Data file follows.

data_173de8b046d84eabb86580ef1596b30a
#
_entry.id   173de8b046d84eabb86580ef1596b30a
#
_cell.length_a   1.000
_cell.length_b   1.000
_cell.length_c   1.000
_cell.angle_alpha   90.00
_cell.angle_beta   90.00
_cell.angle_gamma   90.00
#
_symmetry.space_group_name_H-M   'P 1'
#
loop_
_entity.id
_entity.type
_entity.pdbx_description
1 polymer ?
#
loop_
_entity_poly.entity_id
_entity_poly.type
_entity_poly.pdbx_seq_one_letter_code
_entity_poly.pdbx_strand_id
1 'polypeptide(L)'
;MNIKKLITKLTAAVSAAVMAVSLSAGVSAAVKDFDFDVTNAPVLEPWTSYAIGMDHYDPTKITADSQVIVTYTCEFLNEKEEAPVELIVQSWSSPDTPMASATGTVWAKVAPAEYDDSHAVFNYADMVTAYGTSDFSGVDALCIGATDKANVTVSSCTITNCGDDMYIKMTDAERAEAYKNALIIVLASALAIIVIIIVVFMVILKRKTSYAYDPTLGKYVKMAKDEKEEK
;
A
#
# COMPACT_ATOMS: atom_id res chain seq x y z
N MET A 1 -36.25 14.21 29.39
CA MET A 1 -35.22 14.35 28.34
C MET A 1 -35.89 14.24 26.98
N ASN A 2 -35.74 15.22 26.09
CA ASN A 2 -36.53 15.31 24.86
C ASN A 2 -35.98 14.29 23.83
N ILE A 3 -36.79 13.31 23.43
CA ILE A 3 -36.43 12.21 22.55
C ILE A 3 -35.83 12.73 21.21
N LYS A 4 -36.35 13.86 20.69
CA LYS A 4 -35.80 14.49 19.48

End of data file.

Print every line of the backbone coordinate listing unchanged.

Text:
data_173de8b046d84eabb86580ef1596b30a
#
_entry.id   173de8b046d84eabb86580ef1596b30a
#
_cell.length_a   1.000
_cell.length_b   1.000
_cell.length_c   1.000
_cell.angle_alpha   90.00
_cell.angle_beta   90.00
_cell.angle_gamma   90.00
#
_symmetry.space_group_name_H-M   'P 1'
#
loop_
_entity.id
_entity.type
_entity.pdbx_description
1 polymer ?
#
loop_
_entity_poly.entity_id
_entity_poly.type
_entity_poly.pdbx_seq_one_letter_code
_entity_poly.pdbx_strand_id
1 'polypeptide(L)'
;MNIKKLITKLTAAVSAAVMAVSLSAGVSAAVKDFDFDVTNAPVLEPWTSYAIGMDHYDPTKITADSQVIVTYTCEFLNEKEEAPVELIVQSWSSPDTPMASATGTVWAKVAPAEYDDSHAVFNYADMVTAYGTSDFSGVDALCIGATDKANVTVSSCTITNCGDDMYIKMTDAERAEAYKNALIIVLASALAIIVIIIVVFMVILKRKTSYAYDPTLGKYVKMAKDEKEEK
;
A
#
# COMPACT_ATOMS: atom_id res chain seq x y z
N MET A 1 -36.25 14.21 29.39
CA MET A 1 -35.22 14.35 28.34
C MET A 1 -35.89 14.24 26.98
N ASN A 2 -35.74 15.22 26.09
CA ASN A 2 -36.53 15.31 24.86
C ASN A 2 -35.98 14.29 23.83
N ILE A 3 -36.79 13.31 23.43
CA ILE A 3 -36.43 12.21 22.55
C ILE A 3 -35.83 12.73 21.21
N LYS A 4 -36.35 13.86 20.69
CA LYS A 4 -35.80 14.49 19.48